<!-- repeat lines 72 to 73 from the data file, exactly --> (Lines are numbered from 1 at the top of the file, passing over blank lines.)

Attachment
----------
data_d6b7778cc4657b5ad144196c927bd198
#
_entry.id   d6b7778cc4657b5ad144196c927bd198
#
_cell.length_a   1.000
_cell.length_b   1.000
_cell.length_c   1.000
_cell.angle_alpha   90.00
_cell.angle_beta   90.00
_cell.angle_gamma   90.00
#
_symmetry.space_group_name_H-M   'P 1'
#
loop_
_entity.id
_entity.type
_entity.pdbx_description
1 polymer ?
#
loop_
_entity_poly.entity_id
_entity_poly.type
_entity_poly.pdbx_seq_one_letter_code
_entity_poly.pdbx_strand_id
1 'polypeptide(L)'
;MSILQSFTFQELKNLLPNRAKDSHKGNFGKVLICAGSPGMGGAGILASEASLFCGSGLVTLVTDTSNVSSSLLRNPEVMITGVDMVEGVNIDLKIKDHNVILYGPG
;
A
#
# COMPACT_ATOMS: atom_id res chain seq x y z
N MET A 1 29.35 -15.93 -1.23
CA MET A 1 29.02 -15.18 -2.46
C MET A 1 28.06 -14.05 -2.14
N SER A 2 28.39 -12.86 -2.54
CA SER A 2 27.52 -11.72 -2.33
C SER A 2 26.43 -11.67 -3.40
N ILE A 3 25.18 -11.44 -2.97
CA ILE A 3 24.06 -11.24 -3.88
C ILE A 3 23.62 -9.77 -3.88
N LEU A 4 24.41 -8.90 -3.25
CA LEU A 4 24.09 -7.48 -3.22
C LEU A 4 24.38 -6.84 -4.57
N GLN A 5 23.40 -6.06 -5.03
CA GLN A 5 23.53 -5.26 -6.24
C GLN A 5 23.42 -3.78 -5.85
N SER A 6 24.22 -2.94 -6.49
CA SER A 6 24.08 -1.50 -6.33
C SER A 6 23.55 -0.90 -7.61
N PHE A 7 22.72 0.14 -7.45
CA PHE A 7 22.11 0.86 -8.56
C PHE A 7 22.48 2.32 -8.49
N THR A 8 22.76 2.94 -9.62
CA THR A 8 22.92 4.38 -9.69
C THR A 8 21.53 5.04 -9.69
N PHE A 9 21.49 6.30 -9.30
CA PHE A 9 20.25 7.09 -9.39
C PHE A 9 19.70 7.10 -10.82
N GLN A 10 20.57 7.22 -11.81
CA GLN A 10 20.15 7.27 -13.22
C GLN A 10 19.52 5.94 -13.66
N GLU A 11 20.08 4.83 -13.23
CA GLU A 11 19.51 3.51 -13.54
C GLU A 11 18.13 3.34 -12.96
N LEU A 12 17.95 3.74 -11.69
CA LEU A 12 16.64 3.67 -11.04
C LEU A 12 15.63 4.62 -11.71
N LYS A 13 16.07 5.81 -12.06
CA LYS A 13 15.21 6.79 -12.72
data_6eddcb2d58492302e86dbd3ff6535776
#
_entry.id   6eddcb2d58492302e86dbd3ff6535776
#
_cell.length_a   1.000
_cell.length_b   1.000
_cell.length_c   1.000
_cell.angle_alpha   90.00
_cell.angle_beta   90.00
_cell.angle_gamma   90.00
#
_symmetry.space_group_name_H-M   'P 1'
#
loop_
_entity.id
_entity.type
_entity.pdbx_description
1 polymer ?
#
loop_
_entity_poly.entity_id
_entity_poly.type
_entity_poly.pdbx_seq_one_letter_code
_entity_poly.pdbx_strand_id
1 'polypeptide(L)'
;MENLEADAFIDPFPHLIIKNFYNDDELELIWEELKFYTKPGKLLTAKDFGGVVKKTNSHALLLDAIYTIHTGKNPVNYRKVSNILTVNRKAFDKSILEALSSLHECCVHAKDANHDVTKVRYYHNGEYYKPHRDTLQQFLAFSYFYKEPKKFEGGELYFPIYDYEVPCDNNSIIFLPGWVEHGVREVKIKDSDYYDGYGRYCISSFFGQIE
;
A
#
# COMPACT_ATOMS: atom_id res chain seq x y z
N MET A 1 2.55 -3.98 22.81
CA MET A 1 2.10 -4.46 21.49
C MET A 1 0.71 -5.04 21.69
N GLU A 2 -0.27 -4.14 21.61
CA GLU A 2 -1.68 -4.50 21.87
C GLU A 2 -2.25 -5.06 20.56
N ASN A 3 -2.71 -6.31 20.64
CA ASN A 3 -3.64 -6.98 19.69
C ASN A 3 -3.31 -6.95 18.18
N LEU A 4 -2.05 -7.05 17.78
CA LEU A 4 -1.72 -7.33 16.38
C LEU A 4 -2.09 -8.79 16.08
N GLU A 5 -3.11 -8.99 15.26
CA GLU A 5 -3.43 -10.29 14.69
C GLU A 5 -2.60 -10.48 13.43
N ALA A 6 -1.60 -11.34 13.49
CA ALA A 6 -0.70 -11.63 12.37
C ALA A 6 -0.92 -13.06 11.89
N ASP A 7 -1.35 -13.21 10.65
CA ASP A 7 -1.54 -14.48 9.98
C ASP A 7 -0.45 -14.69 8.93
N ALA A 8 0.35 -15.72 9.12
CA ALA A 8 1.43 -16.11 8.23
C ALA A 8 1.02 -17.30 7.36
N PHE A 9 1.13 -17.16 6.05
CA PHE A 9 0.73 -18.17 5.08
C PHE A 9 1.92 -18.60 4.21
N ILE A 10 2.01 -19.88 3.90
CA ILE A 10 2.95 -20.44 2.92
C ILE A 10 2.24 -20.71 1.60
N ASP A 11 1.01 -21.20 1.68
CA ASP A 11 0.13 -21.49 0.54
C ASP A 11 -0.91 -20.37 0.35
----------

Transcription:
#
_cell.length_a   1.000